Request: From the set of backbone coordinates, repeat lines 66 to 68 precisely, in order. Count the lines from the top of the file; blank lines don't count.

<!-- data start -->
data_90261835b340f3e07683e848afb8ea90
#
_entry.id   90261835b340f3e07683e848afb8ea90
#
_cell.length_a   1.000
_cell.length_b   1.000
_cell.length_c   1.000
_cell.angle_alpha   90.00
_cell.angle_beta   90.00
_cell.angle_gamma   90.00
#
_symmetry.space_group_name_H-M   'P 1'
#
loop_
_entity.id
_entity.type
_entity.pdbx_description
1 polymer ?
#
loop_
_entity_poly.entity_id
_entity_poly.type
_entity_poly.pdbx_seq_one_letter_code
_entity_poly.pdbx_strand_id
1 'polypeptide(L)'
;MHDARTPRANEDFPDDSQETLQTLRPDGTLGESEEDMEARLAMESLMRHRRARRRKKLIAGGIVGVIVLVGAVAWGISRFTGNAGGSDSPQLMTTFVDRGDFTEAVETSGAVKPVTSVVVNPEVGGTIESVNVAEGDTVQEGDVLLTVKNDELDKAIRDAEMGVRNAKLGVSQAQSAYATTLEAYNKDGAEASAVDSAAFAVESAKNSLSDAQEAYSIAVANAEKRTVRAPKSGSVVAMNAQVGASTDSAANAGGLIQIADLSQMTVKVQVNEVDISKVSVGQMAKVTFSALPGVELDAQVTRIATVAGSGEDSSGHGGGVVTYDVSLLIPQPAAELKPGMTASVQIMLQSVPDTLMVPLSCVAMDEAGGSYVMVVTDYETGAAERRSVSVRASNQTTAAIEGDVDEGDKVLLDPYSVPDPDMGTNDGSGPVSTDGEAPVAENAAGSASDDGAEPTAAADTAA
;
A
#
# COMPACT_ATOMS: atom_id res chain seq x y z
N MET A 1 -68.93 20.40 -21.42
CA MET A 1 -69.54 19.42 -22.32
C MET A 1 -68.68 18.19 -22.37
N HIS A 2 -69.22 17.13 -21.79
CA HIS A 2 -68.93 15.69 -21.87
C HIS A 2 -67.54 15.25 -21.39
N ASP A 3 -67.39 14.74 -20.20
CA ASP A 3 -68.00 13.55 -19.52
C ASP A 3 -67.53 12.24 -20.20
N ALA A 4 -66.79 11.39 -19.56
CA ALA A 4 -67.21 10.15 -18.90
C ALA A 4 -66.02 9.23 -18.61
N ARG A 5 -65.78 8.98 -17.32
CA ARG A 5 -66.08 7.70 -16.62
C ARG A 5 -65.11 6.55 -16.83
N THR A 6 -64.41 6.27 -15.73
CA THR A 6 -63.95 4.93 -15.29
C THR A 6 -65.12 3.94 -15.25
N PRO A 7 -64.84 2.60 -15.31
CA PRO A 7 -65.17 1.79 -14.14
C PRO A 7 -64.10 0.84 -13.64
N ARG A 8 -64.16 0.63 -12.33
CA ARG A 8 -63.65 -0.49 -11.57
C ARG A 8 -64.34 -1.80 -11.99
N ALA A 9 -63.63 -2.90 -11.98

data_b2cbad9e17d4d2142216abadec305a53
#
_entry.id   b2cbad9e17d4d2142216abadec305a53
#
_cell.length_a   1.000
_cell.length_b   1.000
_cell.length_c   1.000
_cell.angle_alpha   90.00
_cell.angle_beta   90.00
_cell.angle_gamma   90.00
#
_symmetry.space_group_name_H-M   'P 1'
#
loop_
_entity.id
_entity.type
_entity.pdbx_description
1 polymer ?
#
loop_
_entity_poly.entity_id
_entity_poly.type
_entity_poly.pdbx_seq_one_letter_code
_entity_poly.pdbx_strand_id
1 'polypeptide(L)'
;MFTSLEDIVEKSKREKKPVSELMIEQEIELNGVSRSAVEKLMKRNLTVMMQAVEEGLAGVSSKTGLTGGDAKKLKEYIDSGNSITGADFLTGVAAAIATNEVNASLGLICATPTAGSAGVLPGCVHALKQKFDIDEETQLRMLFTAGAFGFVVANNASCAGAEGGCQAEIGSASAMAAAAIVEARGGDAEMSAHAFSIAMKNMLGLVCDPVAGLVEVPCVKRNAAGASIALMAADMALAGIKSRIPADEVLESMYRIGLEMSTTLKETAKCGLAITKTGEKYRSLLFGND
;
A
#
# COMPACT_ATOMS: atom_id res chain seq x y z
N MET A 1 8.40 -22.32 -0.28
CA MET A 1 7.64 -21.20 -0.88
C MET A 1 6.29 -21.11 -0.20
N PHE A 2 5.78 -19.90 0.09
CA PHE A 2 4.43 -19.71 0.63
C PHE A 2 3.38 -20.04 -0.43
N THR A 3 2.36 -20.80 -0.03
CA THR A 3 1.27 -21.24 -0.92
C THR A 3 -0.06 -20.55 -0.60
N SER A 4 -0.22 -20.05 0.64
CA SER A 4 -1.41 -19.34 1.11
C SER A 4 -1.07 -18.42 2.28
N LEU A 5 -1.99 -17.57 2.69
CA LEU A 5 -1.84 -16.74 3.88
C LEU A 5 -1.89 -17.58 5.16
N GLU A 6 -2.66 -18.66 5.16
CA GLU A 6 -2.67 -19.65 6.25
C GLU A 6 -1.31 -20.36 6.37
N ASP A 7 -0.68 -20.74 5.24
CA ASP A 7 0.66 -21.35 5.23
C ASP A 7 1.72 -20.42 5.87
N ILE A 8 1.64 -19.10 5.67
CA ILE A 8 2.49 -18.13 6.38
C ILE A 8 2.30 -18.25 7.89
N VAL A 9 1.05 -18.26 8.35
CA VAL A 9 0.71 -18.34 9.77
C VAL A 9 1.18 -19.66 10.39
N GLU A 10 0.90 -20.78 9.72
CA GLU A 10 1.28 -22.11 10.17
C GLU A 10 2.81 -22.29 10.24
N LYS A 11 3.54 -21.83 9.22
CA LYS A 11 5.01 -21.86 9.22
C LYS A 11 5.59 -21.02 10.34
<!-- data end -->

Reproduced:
#
_symmetry.space_group_name_H-M   'P 1'
#